Articles tagged not that you asked

	Supergrass: Life on Other Planets

Not the recycled refrain of Oasis. Not the edgy ambition of Radiohead. Not the moody shoe-gaze of Blur. Not the epic glam of Spacehog. Somewhere,

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5 Mar 2003 // 11:00 PM

	Pas/Cal: The Handbag Memoirs

The Handbag Memoirs, a six-song EP-sized slice of indiepop fun, comes from a somewhat unlikely source, a Detroit area band named Pas/Cal. While most

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5 Mar 2003 // 11:00 PM

	The Microphones: Mount Eerie

If you are the kind of person who can’t see the forest through the trees, you are not going to enjoy the Microphones’ latest

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5 Mar 2003 // 11:00 PM

	Mark Knopfler: The Ragpicker’s Dream

When Paul Simon penned the classic opening line “the Mississippi Delta is shining like a National guitar”, he captured the essence of his personal journey

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5 Mar 2003 // 11:00 PM

Idlewild: The Remote Part

Idlewild don’t just want to be a good little indie band. They want to be huge, and their latest CD, The Remote Part, is an unabashed attempt at serious mass popularity.

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	Tim Easton: Break Your Mother’s Heart

Tim Easton is the sort of singer-songwriter who, if he is fortunate enough, has a long and hard road ahead of him. Like most alt-country

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	Devendra Banhart: Oh Me Oh My ... The Way the Day Goes by the Sun Is Setting Dogs Are Dreaming Love

He wasn’t, if you believe the press release, really going to release this record at all. The story goes that teenaged Devendra Banhart was

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5 Mar 2003 // 1:00 AM

Martha Wainwright has an impressive, even intimidating, pedigree: daughter of Loudon Wainwright III and Kate McGarrigle, and younger sister of art-pop wunderkind Rufus Wainwright, he

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5 Mar 2003 // 1:00 AM

Just one day after I saw the Ladytron concert, I experienced its antithesis. A jaunt upstate to visit a friend found me sitting in a

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5 Mar 2003 // 1:00 AM

I firmly believe that it is better to face a forthright villain than a masquerading saint.

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Unfortunately, It Was Paradise: Selected Poems by Mahmoud Darwish

[Mahmoud Darwish] is a force, undoubtedly the most popular and powerful poet of the Middle East.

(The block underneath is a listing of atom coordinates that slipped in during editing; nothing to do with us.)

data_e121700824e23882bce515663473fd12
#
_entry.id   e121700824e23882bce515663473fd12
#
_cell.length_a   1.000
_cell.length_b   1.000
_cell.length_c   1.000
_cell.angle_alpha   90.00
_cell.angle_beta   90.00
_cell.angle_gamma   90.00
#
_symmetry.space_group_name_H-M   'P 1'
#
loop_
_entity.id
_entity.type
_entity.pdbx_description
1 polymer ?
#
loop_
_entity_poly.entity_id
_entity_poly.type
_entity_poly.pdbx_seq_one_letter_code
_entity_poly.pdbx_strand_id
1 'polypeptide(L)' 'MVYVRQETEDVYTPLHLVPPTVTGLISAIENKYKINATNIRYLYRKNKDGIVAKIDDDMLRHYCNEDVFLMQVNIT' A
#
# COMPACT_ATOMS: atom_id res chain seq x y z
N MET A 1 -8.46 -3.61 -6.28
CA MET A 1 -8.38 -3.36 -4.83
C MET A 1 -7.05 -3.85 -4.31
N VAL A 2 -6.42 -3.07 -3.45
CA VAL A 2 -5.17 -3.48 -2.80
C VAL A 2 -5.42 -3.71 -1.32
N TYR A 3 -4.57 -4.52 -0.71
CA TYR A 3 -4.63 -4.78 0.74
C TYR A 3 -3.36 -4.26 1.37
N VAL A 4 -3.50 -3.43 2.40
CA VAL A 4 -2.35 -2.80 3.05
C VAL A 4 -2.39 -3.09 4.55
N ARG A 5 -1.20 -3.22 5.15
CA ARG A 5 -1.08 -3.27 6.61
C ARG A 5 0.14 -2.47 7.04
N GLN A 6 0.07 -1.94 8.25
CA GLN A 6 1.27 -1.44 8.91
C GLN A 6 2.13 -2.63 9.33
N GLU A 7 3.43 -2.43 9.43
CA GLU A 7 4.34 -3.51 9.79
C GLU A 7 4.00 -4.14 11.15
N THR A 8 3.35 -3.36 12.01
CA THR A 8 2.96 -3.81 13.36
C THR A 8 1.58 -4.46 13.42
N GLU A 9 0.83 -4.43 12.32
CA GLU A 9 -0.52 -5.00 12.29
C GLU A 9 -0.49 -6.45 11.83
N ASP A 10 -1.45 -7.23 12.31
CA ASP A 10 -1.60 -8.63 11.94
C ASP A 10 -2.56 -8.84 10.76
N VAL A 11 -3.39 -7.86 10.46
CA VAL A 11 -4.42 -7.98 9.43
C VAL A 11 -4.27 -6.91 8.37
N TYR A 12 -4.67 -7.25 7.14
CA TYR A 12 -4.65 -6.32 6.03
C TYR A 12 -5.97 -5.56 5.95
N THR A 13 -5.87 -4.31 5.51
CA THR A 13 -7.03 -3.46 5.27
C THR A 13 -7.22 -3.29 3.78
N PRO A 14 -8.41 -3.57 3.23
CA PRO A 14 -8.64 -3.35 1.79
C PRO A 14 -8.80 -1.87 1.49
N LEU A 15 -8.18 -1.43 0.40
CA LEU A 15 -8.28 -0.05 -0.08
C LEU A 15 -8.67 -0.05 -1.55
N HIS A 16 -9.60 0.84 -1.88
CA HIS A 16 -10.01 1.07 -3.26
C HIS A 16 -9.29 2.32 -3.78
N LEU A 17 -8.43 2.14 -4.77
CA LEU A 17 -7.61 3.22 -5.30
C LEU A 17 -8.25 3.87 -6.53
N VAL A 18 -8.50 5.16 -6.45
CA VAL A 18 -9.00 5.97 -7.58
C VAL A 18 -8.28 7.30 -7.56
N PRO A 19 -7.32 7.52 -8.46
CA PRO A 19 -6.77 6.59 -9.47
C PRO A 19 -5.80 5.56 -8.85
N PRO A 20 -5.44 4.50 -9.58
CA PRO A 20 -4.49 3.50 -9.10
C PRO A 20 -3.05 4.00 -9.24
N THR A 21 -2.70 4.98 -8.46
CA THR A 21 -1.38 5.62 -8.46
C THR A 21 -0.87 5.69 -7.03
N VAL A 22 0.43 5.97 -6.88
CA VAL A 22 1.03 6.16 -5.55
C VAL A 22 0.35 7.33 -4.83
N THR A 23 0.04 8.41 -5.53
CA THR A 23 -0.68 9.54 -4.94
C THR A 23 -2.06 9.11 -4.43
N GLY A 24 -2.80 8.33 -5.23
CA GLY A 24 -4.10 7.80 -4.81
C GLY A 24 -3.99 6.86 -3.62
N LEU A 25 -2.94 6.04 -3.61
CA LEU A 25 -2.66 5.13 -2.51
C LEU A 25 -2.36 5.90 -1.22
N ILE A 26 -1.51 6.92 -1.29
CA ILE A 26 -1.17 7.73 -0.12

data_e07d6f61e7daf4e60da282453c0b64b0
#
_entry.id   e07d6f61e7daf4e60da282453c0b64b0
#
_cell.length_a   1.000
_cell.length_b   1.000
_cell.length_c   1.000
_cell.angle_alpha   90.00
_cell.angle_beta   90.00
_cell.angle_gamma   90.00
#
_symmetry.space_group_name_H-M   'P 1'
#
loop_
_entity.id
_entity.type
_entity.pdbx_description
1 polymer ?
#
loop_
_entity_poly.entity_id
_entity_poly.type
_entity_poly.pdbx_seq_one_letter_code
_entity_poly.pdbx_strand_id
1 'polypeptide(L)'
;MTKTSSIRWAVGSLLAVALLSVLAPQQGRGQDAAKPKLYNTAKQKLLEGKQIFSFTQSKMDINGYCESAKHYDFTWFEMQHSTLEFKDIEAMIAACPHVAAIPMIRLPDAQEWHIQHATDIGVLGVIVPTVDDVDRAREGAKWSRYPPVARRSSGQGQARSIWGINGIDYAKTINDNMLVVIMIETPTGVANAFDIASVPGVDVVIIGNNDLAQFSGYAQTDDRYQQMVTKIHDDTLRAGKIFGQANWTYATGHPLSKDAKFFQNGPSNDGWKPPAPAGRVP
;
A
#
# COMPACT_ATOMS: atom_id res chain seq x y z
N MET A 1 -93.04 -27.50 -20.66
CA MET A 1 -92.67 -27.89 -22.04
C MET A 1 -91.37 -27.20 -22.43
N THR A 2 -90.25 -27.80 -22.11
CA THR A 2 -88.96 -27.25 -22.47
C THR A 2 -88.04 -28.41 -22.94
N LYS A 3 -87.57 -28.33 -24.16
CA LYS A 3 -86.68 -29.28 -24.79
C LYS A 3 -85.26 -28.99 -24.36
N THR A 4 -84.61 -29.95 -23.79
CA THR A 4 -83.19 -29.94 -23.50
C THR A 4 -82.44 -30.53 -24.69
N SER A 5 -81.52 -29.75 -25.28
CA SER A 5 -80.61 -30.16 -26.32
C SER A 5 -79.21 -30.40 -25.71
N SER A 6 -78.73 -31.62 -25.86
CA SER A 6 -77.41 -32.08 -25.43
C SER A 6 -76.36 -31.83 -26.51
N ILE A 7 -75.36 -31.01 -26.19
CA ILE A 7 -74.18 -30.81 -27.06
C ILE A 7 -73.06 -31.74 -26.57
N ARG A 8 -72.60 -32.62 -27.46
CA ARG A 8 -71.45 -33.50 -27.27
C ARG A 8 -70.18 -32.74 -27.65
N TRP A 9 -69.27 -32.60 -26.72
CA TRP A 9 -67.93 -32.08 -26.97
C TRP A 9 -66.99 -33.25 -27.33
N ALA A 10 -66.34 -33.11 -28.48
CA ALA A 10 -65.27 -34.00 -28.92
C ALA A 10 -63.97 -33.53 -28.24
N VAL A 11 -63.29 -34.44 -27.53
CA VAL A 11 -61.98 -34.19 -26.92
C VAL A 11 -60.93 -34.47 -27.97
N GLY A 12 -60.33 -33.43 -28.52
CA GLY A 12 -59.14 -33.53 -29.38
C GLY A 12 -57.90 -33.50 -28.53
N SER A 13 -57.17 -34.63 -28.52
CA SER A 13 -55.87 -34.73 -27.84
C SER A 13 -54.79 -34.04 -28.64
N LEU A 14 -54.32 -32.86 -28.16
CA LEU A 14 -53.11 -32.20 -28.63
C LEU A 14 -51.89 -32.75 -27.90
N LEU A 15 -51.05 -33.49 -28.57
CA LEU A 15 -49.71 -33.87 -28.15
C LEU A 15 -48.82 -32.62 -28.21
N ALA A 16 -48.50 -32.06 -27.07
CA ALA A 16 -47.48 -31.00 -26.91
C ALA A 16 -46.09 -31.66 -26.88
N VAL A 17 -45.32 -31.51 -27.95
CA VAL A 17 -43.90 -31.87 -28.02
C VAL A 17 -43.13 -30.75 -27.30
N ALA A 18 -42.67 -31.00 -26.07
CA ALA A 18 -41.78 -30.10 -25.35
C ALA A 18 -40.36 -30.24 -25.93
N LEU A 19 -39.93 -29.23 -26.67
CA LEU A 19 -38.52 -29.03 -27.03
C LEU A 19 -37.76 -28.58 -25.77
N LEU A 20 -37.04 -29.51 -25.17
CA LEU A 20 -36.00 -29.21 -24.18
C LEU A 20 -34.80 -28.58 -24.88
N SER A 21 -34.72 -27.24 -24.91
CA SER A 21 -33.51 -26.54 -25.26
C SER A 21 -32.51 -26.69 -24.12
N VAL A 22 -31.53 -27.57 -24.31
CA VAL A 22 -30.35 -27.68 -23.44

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5 Mar 2003 // 1:00 AM

Set This House in Order by Matt Ruff

The sometime first-person narrator is really just one of dozens of personalities literally shacking up in the head of the protagonist.

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The New Southern Gentleman by Jim Booth

[It] takes the cultural confusion, the anachronism that is the New South and with tongue firmly in cheek, describes the region's dwindling pseudo-aristocratic heritage.

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5 Mar 2003 // 1:00 AM

Motown: Music, Money, Sex, and Power by Gerald Posner

Gordy wasn't running a record company; he was running a factory.

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From the Land of Green Ghosts: A Burmese Odyssey by Pascal Khoo Thwe

He is . . . a skilled writer who infuses a tale of war with warmth, magic and humanity.

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5 Mar 2003 // 1:00 AM

Boy Still Missing by John Searles

This is your quintessential dysfunctional family with intriguing secrets popping up all over the place.

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3 Mar 2003 // 1:00 AM

The Pentagon Papers

Repeatedly underlines, at times subtly and others more plainly, the responsibility of living in a democracy.

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3 Mar 2003 // 1:00 AM

The Lone Ranger

Put any man, but especially a pretty man-boy, in a stylized cowboy suit and he's bound to come off looking like one of the Village People. And the Lone Ranger does.

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America Undercover: Cannibal: The Real Hannibal Lecters

The most important questions Cannibal never addresses are what she (and presumably we) find so compelling about modern cannibal stories, and how our obsession over these stories is directly tied to contemporary culture.

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3 Mar 2003 // 1:00 AM

Are You Hot? The Search For America’s Sexiest People

Perhaps the problem with Are You Hot? is that it's too simple-minded even for reality TV.

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//Mixed media
//Blogs

A Chat with José González at Newport Folk Festival

// Notes from the Road

"José González's sets during Newport Folk Festival weren't on his birthday (that is today) but each looked to be a special intimate performance.

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